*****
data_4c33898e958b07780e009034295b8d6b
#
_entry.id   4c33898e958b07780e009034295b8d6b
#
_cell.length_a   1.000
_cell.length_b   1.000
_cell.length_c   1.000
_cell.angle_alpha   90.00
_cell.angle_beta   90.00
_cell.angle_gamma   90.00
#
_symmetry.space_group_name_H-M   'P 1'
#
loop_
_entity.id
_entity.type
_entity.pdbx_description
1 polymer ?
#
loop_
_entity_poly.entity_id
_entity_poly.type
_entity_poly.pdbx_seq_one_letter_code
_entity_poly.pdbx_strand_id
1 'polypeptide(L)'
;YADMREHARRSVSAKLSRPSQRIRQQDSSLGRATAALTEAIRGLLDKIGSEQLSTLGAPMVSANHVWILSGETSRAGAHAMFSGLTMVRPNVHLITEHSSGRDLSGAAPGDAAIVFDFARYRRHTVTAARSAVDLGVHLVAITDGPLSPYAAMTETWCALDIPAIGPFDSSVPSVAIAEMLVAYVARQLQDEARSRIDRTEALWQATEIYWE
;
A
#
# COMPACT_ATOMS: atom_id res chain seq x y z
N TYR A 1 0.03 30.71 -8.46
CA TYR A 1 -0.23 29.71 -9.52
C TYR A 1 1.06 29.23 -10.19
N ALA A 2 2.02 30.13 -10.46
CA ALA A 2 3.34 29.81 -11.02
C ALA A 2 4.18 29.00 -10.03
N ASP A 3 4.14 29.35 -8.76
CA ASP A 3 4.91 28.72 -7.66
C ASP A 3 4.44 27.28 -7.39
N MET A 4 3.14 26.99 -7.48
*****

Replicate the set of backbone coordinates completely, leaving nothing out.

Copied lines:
data_4c33898e958b07780e009034295b8d6b
#
_entry.id   4c33898e958b07780e009034295b8d6b
#
_cell.length_a   1.000
_cell.length_b   1.000
_cell.length_c   1.000
_cell.angle_alpha   90.00
_cell.angle_beta   90.00
_cell.angle_gamma   90.00
#
_symmetry.space_group_name_H-M   'P 1'
#
loop_
_entity.id
_entity.type
_entity.pdbx_description
1 polymer ?
#
loop_
_entity_poly.entity_id
_entity_poly.type
_entity_poly.pdbx_seq_one_letter_code
_entity_poly.pdbx_strand_id
1 'polypeptide(L)'
;YADMREHARRSVSAKLSRPSQRIRQQDSSLGRATAALTEAIRGLLDKIGSEQLSTLGAPMVSANHVWILSGETSRAGAHAMFSGLTMVRPNVHLITEHSSGRDLSGAAPGDAAIVFDFARYRRHTVTAARSAVDLGVHLVAITDGPLSPYAAMTETWCALDIPAIGPFDSSVPSVAIAEMLVAYVARQLQDEARSRIDRTEALWQATEIYWE
;
A
#
# COMPACT_ATOMS: atom_id res chain seq x y z
N TYR A 1 0.03 30.71 -8.46
CA TYR A 1 -0.23 29.71 -9.52
C TYR A 1 1.06 29.23 -10.19
N ALA A 2 2.02 30.13 -10.46
CA ALA A 2 3.34 29.81 -11.02
C ALA A 2 4.18 29.00 -10.03
N ASP A 3 4.14 29.35 -8.76
CA ASP A 3 4.91 28.72 -7.66
C ASP A 3 4.44 27.28 -7.39
N MET A 4 3.14 26.99 -7.48